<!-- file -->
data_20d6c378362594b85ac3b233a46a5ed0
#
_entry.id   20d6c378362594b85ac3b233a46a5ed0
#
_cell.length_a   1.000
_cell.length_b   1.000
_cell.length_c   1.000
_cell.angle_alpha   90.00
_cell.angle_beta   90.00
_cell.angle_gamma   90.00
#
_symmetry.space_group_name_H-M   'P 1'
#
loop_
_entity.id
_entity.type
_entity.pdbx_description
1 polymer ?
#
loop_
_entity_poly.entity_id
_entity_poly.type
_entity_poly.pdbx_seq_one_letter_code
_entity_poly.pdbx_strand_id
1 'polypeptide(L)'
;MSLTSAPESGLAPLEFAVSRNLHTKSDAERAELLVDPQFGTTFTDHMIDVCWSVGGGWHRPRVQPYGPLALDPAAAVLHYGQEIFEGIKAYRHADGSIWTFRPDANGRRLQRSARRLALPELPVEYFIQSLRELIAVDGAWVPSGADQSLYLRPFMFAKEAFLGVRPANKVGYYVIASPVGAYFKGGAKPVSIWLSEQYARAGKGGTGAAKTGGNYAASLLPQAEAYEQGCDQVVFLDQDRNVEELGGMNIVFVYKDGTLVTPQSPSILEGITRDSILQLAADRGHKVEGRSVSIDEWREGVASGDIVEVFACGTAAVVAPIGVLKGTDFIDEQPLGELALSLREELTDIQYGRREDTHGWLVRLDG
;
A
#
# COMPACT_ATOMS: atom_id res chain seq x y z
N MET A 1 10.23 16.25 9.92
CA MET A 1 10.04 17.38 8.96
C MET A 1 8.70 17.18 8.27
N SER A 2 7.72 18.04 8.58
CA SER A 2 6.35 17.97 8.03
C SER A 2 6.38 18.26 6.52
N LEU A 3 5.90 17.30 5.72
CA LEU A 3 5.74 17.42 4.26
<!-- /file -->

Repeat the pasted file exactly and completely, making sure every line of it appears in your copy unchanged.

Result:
data_20d6c378362594b85ac3b233a46a5ed0
#
_entry.id   20d6c378362594b85ac3b233a46a5ed0
#
_cell.length_a   1.000
_cell.length_b   1.000
_cell.length_c   1.000
_cell.angle_alpha   90.00
_cell.angle_beta   90.00
_cell.angle_gamma   90.00
#
_symmetry.space_group_name_H-M   'P 1'
#
loop_
_entity.id
_entity.type
_entity.pdbx_description
1 polymer ?
#
loop_
_entity_poly.entity_id
_entity_poly.type
_entity_poly.pdbx_seq_one_letter_code
_entity_poly.pdbx_strand_id
1 'polypeptide(L)'
;MSLTSAPESGLAPLEFAVSRNLHTKSDAERAELLVDPQFGTTFTDHMIDVCWSVGGGWHRPRVQPYGPLALDPAAAVLHYGQEIFEGIKAYRHADGSIWTFRPDANGRRLQRSARRLALPELPVEYFIQSLRELIAVDGAWVPSGADQSLYLRPFMFAKEAFLGVRPANKVGYYVIASPVGAYFKGGAKPVSIWLSEQYARAGKGGTGAAKTGGNYAASLLPQAEAYEQGCDQVVFLDQDRNVEELGGMNIVFVYKDGTLVTPQSPSILEGITRDSILQLAADRGHKVEGRSVSIDEWREGVASGDIVEVFACGTAAVVAPIGVLKGTDFIDEQPLGELALSLREELTDIQYGRREDTHGWLVRLDG
;
A
#
# COMPACT_ATOMS: atom_id res chain seq x y z
N MET A 1 10.23 16.25 9.92
CA MET A 1 10.04 17.38 8.96
C MET A 1 8.70 17.18 8.27
N SER A 2 7.72 18.04 8.58
CA SER A 2 6.35 17.97 8.03
C SER A 2 6.38 18.26 6.52
N LEU A 3 5.90 17.30 5.72
CA LEU A 3 5.74 17.42 4.26